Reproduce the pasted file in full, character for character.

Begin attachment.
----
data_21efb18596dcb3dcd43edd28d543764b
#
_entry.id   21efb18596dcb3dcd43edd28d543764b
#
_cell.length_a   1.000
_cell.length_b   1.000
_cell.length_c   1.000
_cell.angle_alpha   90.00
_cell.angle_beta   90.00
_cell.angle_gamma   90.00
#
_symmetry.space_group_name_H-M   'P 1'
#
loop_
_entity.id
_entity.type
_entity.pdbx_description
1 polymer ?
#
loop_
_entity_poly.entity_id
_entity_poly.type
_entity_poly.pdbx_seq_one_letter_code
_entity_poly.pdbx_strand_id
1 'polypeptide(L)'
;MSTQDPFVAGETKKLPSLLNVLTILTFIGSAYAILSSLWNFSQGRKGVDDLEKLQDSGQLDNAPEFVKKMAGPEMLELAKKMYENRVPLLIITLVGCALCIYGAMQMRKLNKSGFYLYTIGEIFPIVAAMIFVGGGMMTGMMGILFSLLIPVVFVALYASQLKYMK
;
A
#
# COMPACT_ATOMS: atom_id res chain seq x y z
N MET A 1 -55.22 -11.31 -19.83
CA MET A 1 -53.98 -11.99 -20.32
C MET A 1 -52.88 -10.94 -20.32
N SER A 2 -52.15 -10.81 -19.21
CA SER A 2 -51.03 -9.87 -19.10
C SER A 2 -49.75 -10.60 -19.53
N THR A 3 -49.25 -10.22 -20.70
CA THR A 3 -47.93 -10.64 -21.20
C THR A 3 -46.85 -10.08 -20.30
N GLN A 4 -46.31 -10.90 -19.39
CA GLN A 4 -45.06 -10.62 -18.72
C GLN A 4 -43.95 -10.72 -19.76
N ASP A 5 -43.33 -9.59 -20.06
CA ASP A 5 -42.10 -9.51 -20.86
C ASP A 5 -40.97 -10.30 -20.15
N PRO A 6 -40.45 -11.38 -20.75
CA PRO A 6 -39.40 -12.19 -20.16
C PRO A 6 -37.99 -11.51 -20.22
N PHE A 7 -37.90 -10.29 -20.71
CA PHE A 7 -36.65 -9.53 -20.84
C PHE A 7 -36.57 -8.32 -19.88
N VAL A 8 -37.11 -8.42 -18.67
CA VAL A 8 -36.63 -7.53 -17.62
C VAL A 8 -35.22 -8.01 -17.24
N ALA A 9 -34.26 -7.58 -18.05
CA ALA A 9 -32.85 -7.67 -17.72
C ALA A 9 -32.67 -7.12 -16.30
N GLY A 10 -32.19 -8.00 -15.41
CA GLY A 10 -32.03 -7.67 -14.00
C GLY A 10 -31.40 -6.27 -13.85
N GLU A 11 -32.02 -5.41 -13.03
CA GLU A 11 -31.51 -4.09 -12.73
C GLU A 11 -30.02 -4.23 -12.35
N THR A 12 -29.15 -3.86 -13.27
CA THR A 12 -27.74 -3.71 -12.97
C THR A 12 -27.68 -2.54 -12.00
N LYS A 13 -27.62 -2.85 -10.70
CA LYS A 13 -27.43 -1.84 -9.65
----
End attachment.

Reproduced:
data_21efb18596dcb3dcd43edd28d543764b
#
_entry.id   21efb18596dcb3dcd43edd28d543764b
#
_cell.length_a   1.000
_cell.length_b   1.000
_cell.length_c   1.000
_cell.angle_alpha   90.00
_cell.angle_beta   90.00
_cell.angle_gamma   90.00
#
_symmetry.space_group_name_H-M   'P 1'
#
loop_
_entity.id
_entity.type
_entity.pdbx_description
1 polymer ?
#
loop_
_entity_poly.entity_id
_entity_poly.type
_entity_poly.pdbx_seq_one_letter_code
_entity_poly.pdbx_strand_id
1 'polypeptide(L)'
;MSTQDPFVAGETKKLPSLLNVLTILTFIGSAYAILSSLWNFSQGRKGVDDLEKLQDSGQLDNAPEFVKKMAGPEMLELAKKMYENRVPLLIITLVGCALCIYGAMQMRKLNKSGFYLYTIGEIFPIVAAMIFVGGGMMTGMMGILFSLLIPVVFVALYASQLKYMK
;
A
#
# COMPACT_ATOMS: atom_id res chain seq x y z
N MET A 1 -55.22 -11.31 -19.83
CA MET A 1 -53.98 -11.99 -20.32
C MET A 1 -52.88 -10.94 -20.32
N SER A 2 -52.15 -10.81 -19.21
CA SER A 2 -51.03 -9.87 -19.10
C SER A 2 -49.75 -10.60 -19.53
N THR A 3 -49.25 -10.22 -20.70
CA THR A 3 -47.93 -10.64 -21.20
C THR A 3 -46.85 -10.08 -20.30
N GLN A 4 -46.31 -10.90 -19.39
CA GLN A 4 -45.06 -10.62 -18.72
C GLN A 4 -43.95 -10.72 -19.76
N ASP A 5 -43.33 -9.59 -20.06
CA ASP A 5 -42.10 -9.51 -20.86
C ASP A 5 -40.97 -10.30 -20.15
N PRO A 6 -40.45 -11.38 -20.75
CA PRO A 6 -39.40 -12.19 -20.16
C PRO A 6 -37.99 -11.51 -20.22
N PHE A 7 -37.90 -10.29 -20.71
CA PHE A 7 -36.65 -9.53 -20.84
C PHE A 7 -36.57 -8.32 -19.88
N VAL A 8 -37.11 -8.42 -18.67
CA VAL A 8 -36.63 -7.53 -17.62
C VAL A 8 -35.22 -8.01 -17.24
N ALA A 9 -34.26 -7.58 -18.05
CA ALA A 9 -32.85 -7.67 -17.72
C ALA A 9 -32.67 -7.12 -16.30
N GLY A 10 -32.19 -8.00 -15.41
CA GLY A 10 -32.03 -7.67 -14.00
C GLY A 10 -31.40 -6.27 -13.85
N GLU A 11 -32.02 -5.41 -13.03
CA GLU A 11 -31.51 -4.09 -12.73
C GLU A 11 -30.02 -4.23 -12.35
N THR A 12 -29.15 -3.86 -13.27
CA THR A 12 -27.74 -3.71 -12.97
C THR A 12 -27.68 -2.54 -12.00
N LYS A 13 -27.62 -2.85 -10.70
CA LYS A 13 -27.43 -1.84 -9.65